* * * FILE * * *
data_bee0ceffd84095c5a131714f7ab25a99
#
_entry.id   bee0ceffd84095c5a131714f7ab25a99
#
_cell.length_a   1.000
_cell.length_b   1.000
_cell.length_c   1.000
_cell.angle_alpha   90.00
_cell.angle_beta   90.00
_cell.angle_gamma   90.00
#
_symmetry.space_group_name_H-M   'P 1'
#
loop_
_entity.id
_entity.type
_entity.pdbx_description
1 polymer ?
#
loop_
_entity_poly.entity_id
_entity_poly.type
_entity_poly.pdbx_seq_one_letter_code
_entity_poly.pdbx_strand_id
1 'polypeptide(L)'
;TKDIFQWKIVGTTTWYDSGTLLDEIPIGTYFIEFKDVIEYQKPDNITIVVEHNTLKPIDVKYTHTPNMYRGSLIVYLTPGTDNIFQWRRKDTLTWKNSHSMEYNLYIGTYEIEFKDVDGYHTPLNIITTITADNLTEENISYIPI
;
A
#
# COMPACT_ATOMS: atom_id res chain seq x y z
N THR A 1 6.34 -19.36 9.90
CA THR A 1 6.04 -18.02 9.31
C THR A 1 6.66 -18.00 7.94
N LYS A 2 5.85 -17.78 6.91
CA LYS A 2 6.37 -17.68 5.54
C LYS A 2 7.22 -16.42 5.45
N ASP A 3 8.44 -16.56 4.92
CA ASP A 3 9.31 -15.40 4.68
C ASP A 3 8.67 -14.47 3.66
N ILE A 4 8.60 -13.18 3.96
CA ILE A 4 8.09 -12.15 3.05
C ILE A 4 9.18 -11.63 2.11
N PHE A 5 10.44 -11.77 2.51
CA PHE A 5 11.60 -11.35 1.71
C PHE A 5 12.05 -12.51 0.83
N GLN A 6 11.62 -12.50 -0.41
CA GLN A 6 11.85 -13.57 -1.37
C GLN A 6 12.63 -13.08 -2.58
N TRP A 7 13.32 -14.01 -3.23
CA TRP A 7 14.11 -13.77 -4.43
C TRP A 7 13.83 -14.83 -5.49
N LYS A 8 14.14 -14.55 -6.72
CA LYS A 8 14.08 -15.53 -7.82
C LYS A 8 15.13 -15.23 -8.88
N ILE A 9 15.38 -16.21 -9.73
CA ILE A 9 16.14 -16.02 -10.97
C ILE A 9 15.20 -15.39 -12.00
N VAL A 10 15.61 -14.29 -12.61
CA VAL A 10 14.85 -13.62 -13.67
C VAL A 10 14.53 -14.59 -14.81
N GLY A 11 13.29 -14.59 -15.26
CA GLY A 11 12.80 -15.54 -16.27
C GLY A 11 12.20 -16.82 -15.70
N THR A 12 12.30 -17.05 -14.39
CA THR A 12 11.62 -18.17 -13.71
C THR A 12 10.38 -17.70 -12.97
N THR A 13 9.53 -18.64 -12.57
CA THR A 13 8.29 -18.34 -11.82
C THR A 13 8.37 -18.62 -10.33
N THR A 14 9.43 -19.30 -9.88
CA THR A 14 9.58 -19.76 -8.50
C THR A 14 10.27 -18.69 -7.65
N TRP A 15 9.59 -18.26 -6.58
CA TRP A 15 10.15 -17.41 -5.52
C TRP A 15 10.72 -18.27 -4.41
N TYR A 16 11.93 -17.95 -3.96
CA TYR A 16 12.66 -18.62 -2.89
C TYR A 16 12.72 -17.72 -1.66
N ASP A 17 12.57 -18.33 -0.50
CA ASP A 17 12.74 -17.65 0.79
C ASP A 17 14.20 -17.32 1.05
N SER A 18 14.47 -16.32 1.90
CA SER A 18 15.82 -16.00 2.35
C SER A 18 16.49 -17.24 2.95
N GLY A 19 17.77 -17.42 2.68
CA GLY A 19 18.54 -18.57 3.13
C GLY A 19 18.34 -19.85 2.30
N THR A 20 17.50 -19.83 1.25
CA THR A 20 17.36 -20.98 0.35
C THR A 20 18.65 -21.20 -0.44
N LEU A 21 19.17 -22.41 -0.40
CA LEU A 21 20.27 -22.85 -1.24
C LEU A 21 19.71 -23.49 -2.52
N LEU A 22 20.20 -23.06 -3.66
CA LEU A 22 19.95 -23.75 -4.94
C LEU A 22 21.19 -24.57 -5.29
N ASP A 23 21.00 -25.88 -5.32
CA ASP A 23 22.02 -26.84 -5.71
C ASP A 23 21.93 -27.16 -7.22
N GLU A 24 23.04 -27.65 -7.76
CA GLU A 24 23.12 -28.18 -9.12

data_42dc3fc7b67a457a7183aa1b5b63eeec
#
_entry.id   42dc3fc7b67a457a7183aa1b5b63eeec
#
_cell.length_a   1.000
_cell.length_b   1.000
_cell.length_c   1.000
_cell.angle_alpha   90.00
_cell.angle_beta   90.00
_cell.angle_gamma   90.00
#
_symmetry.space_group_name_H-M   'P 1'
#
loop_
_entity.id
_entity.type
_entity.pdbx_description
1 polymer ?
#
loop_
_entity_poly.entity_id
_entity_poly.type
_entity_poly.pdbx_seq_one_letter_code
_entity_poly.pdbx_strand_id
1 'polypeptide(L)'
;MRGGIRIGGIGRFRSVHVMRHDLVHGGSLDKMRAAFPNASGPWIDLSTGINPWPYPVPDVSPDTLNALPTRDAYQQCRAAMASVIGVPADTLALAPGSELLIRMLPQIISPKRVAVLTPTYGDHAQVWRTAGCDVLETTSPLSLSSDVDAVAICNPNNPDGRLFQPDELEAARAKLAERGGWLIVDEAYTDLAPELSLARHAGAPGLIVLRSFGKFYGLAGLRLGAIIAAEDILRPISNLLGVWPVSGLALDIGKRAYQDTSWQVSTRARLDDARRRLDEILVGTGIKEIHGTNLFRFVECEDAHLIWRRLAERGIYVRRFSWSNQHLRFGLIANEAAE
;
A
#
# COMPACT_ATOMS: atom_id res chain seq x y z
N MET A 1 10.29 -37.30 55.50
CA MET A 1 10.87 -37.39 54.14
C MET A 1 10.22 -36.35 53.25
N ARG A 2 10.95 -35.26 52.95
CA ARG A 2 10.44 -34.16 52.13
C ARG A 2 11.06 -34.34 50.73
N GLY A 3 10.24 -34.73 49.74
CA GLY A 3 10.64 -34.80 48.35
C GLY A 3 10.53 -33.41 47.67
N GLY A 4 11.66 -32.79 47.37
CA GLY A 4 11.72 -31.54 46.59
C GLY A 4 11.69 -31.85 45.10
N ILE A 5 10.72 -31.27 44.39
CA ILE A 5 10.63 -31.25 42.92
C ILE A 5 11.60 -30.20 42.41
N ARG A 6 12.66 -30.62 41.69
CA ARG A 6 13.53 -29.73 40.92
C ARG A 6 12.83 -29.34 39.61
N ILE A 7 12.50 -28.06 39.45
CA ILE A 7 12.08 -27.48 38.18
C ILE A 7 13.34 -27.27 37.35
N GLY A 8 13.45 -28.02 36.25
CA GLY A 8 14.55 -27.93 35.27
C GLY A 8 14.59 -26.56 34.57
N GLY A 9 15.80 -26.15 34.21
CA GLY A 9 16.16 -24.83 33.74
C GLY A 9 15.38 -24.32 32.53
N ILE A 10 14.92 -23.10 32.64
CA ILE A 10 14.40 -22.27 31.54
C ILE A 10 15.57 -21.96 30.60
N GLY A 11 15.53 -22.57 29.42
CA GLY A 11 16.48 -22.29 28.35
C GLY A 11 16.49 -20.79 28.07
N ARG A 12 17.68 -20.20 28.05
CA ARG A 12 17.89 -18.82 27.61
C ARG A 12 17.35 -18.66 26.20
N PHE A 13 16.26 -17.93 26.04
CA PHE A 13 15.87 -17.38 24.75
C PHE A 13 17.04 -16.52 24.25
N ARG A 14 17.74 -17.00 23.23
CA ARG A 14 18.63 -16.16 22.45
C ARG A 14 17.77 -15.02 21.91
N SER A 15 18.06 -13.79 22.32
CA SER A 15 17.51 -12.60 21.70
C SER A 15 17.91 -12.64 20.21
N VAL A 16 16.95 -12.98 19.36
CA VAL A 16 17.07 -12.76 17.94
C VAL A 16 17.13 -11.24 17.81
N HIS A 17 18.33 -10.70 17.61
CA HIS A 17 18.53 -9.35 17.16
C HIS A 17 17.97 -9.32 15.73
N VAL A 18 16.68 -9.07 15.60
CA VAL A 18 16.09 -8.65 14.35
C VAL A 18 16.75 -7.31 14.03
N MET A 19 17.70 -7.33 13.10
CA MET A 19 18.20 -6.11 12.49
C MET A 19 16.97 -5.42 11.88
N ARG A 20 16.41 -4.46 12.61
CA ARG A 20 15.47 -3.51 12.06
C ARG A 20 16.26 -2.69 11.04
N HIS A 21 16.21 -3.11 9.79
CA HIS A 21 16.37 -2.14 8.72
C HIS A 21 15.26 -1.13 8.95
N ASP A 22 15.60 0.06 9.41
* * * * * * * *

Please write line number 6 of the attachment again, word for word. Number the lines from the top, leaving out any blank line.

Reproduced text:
_cell.length_b   1.000